These things aren't controversial political stances, they are international crimes. People are outraged at her appointment to Dropbox because there's a large body of evidence suggesting that she's a war criminal, not because she's a Republican.

Domestically, we've somehow decided that the Iraq war is a moot point, something better left in the past. But internationally, where our former president has actually been convicted of war crimes in absentia, you can't just lamely pretend that this is just a matter of "different strokes for different folks."

It's comforting to frame this as a political issue rather than a criminal one, because the alternative is too exhausting and frightening to grapple with. Unfortunately, none of the perpetrators of these war crimes are ever likely to face charges and be tried in court. But at the very least, we can prevent these international suspects and convicted criminals from enjoying high-paying careers in the private sector.

For the record, even though I am staunchly in favor of marriage equality, I did not agree with the witch hunt surrounding Brendan Eich. That was a political issue; it should be easy for you to tell the difference.

> Your comment and the fact that it's the top-voted one are disturbing in what they imply about the moral attitudes of this community.

I can only presume a large chunk of the SV and HN commentariat would have considered the most important thing about the 50s and 60s black boycotts of segregated businesses in the US south was the "victimisation of business owners."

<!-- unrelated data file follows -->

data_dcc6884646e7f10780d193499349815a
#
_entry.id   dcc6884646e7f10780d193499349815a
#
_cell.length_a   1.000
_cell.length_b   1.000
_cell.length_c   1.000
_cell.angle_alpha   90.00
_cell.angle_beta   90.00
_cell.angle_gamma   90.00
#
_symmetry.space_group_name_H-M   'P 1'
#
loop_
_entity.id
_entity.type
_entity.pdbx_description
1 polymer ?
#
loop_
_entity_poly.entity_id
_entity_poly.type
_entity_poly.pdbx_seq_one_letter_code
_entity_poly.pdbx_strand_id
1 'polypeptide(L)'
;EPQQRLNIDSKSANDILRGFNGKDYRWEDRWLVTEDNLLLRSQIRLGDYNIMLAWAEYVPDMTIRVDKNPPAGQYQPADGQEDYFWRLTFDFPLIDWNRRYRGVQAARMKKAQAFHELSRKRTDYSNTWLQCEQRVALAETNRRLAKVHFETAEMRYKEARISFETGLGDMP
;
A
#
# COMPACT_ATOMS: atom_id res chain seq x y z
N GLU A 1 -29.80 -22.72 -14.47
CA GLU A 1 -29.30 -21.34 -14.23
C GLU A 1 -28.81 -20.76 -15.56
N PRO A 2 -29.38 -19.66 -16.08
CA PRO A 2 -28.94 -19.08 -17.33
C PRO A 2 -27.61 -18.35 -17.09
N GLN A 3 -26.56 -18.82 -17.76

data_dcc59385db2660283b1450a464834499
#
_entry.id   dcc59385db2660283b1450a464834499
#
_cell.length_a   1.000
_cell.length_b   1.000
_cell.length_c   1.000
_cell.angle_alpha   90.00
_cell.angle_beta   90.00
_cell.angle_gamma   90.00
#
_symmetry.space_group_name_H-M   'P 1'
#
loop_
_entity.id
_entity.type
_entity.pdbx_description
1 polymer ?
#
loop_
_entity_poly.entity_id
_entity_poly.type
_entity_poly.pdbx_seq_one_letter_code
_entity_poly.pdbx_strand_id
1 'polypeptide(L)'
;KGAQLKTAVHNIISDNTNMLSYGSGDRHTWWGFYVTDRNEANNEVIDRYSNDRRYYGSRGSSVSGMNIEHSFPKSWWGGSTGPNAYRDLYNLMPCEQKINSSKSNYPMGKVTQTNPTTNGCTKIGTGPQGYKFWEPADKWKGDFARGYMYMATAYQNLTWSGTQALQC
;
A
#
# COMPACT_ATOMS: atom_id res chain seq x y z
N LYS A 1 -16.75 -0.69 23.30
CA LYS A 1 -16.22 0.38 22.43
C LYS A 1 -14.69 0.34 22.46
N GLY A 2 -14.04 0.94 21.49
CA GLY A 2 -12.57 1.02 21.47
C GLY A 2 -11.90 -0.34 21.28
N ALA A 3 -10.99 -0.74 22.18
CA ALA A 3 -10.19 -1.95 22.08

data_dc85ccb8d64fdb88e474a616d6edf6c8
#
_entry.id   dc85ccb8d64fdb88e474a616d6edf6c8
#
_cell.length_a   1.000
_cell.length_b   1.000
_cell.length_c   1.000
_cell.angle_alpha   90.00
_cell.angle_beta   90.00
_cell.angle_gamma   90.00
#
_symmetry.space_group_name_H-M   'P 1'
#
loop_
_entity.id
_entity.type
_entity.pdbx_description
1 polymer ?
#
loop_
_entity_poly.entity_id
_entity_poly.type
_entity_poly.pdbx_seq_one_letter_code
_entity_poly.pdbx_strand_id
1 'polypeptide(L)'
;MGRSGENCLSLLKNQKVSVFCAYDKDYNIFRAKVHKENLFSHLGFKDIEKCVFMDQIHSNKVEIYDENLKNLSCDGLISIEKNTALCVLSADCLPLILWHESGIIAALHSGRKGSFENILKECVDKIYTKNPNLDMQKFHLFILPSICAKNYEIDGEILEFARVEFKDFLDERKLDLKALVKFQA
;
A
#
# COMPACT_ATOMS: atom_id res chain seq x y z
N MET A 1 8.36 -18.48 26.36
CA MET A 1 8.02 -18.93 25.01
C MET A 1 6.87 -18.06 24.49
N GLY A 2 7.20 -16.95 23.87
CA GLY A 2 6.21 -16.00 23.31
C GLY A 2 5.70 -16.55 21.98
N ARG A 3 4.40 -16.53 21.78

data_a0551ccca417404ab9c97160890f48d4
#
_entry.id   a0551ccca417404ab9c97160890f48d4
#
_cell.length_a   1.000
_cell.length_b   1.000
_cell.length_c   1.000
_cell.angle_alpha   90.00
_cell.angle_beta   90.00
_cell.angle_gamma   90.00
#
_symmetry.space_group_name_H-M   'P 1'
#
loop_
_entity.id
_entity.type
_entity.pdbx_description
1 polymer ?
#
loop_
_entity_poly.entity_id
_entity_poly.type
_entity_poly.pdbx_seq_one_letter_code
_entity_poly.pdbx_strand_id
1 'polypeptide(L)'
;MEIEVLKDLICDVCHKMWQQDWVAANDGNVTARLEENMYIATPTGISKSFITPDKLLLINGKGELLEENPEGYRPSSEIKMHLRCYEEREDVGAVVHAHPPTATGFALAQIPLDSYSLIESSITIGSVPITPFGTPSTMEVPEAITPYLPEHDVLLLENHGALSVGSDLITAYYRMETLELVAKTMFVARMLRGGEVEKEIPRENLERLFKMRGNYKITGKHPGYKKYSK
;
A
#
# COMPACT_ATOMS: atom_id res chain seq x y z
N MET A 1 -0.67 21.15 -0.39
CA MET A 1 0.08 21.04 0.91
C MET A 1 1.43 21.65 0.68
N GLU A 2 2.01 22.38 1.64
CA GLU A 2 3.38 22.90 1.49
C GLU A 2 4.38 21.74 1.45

...but think of the corporations :)

Great, I am not the only one. I'm kind of taken aback how an optional war that was started by Ms. Rice that left 100s of thousands dead is somehow being chalked up to "free speech".

"Your comment and the fact that it's the top-voted"

I wonder if it is really top-voted.

When does something turn from "political" into "criminal"? Crimes are defined by politics - thus war criminal and international law are completely political. Similar to how someone can say "Aaron Swartz's case is not political at all, he violated criminal hacking laws!" And yet at some point, politicians decided to enact the laws that criminalized his behavior.

Similarly, someone has to set the laws for war as well, to define what a "war crime" and "false pretenses" are.

Everyone believes his or her point of view, that one specific version of war crimes is correct and above the realm of politics. Ultimately though, everything is "different strokes for different folks". Abortion? Killing unborn children, or denying women's rights?

Who has convicted any of George Bush, Condoleezza Rice, etc. for war crimes?

And who ultimately gets to decide and enforce the actions of an international court? Whoever has the biggest army. "One man's terrorist is another man's freedom fighter". No one has a big enough army to put Americans on trial for any war (bet it Vietnam, Korea, Kosovo, Iraq)

The one thing I agree most with is that Rice's actions are far more substantial and far-reaching than Eich's. On her imaginary resume somewhere is presumably "Secretary of State" and everyone's mental bullet point of "Iraq War" - that is part of her professional career and she should be judged upon that for job fitness. As offputting or not one may consider Eich's actions (what if it were not gay marriage but some other minority position in the tech world, say pro-life or anti-marijuana legalization he had donated to?), his were pretty much completely separated from his professional career.